I was talking about Teddy Roosevelt: Trust busting; railroad controlling; pure food and drugs; conservation; imperialist yet Nobel Peace Prize winning; Panama Canal building -- that guy. A real progressive (aka "socialist") Republican (back in the days when Republicans actually did something for the country's benefit rather than for their own.)

FDR was great too. I just wanted to establish the fact that "socialists" come in all stripes and are not necessarily the devil's spawn. (p.s. I don't like Bernie one bit - I prefer Larry David  ;D)

 :stirpot:

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Offline Weinie

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Re: Re: Iraq Unravels
« Reply #12 on: January 17, 2020, 21:29:11 »
But Roosevelt was a socialist. A great big one. With a fondness for centralized state control of everything, like a dictatorship:

https://en.wikipedia.org/wiki/Criticism_of_Franklin_D._Roosevelt

Historian George H. Nash argues:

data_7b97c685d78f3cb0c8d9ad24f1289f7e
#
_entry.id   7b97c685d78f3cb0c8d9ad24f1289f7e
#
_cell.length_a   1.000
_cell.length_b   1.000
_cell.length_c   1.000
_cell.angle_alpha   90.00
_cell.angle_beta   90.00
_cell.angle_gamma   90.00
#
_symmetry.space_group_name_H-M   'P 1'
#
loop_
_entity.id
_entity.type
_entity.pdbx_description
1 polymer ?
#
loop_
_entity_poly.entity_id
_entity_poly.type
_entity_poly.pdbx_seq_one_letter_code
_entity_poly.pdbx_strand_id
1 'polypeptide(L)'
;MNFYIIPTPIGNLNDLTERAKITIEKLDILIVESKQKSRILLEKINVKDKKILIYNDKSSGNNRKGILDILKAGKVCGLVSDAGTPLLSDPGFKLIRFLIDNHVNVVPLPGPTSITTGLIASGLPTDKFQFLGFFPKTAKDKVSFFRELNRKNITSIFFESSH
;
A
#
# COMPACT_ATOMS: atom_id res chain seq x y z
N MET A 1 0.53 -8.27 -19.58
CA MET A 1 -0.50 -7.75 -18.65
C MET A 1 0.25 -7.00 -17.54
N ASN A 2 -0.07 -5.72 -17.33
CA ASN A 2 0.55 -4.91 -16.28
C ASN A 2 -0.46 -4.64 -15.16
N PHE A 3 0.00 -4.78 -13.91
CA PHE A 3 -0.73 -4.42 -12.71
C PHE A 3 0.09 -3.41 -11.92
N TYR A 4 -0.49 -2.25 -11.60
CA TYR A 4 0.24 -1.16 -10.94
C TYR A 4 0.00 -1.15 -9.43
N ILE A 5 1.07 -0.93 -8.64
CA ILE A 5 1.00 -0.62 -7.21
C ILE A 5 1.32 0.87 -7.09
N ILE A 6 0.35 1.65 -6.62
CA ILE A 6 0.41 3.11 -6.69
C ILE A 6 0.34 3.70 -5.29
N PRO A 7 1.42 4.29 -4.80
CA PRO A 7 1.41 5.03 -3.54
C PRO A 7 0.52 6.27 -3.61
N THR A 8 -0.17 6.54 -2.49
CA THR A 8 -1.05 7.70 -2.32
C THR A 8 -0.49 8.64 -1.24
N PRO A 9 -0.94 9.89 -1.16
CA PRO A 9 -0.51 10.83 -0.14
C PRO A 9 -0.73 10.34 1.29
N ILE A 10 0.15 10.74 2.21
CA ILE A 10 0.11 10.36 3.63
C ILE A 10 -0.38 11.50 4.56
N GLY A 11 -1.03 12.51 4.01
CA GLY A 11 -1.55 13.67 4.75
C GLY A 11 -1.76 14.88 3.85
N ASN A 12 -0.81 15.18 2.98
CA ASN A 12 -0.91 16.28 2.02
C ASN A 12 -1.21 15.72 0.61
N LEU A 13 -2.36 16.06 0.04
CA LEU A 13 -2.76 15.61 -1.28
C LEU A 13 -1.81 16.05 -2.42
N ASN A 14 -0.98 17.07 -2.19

Unlike the "moderate," internationalist, largely eastern bloc of Republicans who accepted (or at least acquiesced in) some of the "Roosevelt Revolution" and the essential premises of President Truman's foreign policy, the Republican Right at heart was counterrevolutionary. Anti-collectivist, anti-Communist, anti-New Deal, passionately committed to limited government, free market economics, and congressional (as opposed to executive) prerogatives, the G.O.P. conservatives were obliged from the start to wage a constant two-front war: against liberal Democrats from without and "me-too" Republicans from within.


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Offline Weinie

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Re: Re: Iraq Unravels
« Reply #13 on: January 17, 2020, 21:38:04 »